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Posted: 5/29/2011 8:02:00 AM EDT
Hi Guys,

I have a very (very) basic understanding of how these types of optics function. A friend of mine was trying to tell me that they're very inaccurate because the dot moves if you move your head around. I was trying to explain to him that it is SUPPOSED to do that and it is still aiming at the same place that you zeroed it at, just you see it in a different spot because you're viewing it at a different angle.

Can you explain the technical way this works so I can send him this thread and help him understand?

Thanks.
Link Posted: 5/29/2011 12:58:25 PM EDT
http://ultimak.com/UnderstandingE-sights.htm

Google how reflex sights work and find more.

Blue Skies
Link Posted: 5/29/2011 11:57:34 PM EDT
[Last Edit: 5/30/2011 12:14:01 AM EDT by ritterbruder]
I have a good understanding of how reflex (or red dot) sights work. Basically, a light source, usually a laser or an LED (in the case of Aimpoints to conserve battery life) shines a light at the front lens. The front lens is engineered to reflect the light back towards the user, which is what the user sees as the reticle. You may have noticed that the front lens on these sights have a greenish tint when you look through the sight, and the lens has an amber/yellow/red tint when you look at it from the front. This is to help the light reflect back so that it does not simply pass trough the lens.

The reflected light must be collimated, which means all reflected rays are nearly parallel to another. This way, no matter how you look at the light, the reflected ray is parallel to the axis of the bore (assuming the sight is properly zeroed). Collimated light is a feature that let's manufacturers advertise their sights as being "parallax-free".

The reality is that no sight is 100% parallax-free - it is impossible to achieve and defies the laws of physics. However, good optical engineering can reduce parallax to the point where it won't affect the placements of your shots by more than a few inches. The light must be collimated as much as possible so that the sight is virtually parallax-free.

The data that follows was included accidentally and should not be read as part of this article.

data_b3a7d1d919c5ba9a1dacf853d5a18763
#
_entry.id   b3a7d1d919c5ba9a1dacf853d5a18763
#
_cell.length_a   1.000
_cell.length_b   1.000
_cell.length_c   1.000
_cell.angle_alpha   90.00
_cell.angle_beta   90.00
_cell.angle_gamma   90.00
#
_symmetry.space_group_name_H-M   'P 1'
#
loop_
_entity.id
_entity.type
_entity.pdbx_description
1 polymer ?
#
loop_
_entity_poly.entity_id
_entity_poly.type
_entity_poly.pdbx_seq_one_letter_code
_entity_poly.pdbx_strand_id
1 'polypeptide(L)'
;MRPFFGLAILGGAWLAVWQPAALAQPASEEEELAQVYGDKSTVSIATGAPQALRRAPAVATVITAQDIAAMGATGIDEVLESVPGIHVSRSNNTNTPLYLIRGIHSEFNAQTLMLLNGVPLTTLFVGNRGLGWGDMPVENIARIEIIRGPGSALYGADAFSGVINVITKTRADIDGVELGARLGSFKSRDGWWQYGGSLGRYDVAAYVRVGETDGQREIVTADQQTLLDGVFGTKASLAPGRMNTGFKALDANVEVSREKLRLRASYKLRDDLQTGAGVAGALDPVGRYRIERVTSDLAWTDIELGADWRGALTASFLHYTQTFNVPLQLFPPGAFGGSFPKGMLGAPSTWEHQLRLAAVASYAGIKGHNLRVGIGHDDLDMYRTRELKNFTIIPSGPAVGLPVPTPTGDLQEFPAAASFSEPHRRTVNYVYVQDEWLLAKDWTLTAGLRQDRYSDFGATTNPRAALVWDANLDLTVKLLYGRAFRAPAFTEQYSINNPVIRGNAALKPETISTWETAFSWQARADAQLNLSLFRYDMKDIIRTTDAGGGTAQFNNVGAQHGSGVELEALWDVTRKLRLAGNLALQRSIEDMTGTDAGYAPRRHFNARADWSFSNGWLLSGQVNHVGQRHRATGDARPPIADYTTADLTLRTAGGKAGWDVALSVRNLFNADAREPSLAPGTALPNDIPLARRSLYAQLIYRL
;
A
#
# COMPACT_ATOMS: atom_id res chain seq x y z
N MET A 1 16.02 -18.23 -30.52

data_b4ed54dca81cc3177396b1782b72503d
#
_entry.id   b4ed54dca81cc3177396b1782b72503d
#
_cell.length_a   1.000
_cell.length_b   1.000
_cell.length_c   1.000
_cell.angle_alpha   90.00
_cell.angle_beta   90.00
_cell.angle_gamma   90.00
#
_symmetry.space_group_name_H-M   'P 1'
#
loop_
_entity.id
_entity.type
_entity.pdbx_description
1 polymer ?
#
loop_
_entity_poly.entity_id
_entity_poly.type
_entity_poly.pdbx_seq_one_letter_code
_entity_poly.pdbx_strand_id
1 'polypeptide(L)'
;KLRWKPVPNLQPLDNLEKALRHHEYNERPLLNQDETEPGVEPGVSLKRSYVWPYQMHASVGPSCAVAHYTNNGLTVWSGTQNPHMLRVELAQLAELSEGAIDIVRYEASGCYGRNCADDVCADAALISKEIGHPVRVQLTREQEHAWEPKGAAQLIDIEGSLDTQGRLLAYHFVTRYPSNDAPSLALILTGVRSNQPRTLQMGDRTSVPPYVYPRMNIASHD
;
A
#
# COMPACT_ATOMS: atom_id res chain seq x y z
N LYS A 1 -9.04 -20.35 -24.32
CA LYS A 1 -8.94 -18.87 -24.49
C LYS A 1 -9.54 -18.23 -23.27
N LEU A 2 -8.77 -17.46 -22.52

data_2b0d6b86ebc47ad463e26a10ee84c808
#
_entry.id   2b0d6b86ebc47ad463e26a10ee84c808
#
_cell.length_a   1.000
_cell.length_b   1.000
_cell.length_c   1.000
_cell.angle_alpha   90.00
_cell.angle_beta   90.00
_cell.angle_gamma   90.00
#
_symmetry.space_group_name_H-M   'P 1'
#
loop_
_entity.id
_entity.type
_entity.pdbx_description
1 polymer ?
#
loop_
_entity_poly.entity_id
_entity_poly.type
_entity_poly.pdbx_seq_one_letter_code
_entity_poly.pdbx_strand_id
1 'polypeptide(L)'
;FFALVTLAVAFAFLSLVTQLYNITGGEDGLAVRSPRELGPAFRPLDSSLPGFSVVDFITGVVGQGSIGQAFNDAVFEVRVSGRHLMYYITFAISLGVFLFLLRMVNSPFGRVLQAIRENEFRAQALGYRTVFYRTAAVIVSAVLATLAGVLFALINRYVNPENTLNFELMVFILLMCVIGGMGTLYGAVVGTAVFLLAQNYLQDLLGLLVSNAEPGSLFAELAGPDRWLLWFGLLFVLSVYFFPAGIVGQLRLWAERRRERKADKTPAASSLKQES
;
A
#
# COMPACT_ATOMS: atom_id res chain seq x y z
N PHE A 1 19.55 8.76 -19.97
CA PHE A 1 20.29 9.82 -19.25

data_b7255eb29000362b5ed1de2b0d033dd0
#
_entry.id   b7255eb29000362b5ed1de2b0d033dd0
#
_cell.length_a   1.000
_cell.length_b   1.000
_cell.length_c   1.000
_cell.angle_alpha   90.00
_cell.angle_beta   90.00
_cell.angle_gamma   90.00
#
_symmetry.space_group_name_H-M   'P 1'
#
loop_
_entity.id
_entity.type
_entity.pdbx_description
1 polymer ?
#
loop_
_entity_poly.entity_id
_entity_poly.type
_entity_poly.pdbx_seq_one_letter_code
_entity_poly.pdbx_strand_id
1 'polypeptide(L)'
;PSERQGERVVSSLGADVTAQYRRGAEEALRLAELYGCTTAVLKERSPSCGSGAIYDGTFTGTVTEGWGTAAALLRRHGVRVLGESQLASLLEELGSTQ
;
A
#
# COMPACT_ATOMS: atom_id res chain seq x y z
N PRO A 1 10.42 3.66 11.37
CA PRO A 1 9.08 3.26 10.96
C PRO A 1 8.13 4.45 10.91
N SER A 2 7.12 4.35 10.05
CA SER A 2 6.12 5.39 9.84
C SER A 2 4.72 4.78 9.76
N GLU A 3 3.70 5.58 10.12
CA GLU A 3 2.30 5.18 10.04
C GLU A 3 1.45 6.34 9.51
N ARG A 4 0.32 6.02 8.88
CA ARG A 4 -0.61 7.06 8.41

The magic lies in the front lens. It is highly engineered to reflect as much light as possible without relying too much on tinting. Poorer quality optics rely on heavy tinting in order to ensure that the light will reflect, which makes the front lens dark and harder to see through. An Aimpoint, on the other hand, has less tinting than most other offerings because of the well-engineered front lens. Also, the lens must be designed to collimate the light as much as possible in order to reduce parallax, something that Aimpoints achieve well. You may have heard Aimpoint advertise the advantage of their "dual-lens" system. It means that the front lens is actually two lenses pieced together. This is an optical feature to reflect the light better (i.e. not rely too much on tinting and ensure the light is as collimated as possible). This does not refer to the fact that there is a front lens and a rear lens to keep the optic contained within a tube (this is just to protect the optic from physical damage and to shut out sunlight so that it does not wash out the reticle).


I found this image of how EOTechs work. http://upload.wikimedia.org/wikipedia/commons/c/c0/Litepath.jpg
I'm not as knowledgeable with EOTechs, but I can see a lot from this picture. It relies on the same principles as reflex sights (reflection, collimation, etc). Remember that reflex sights rely on a lens to reflect and collimate the light, while the EOTech can use a mirror. This eliminates the need for tinting, and when you compare an Aimpoint and an EOTech side-to-side, you will notice that the EOTech's window is much clearer and easy to see through.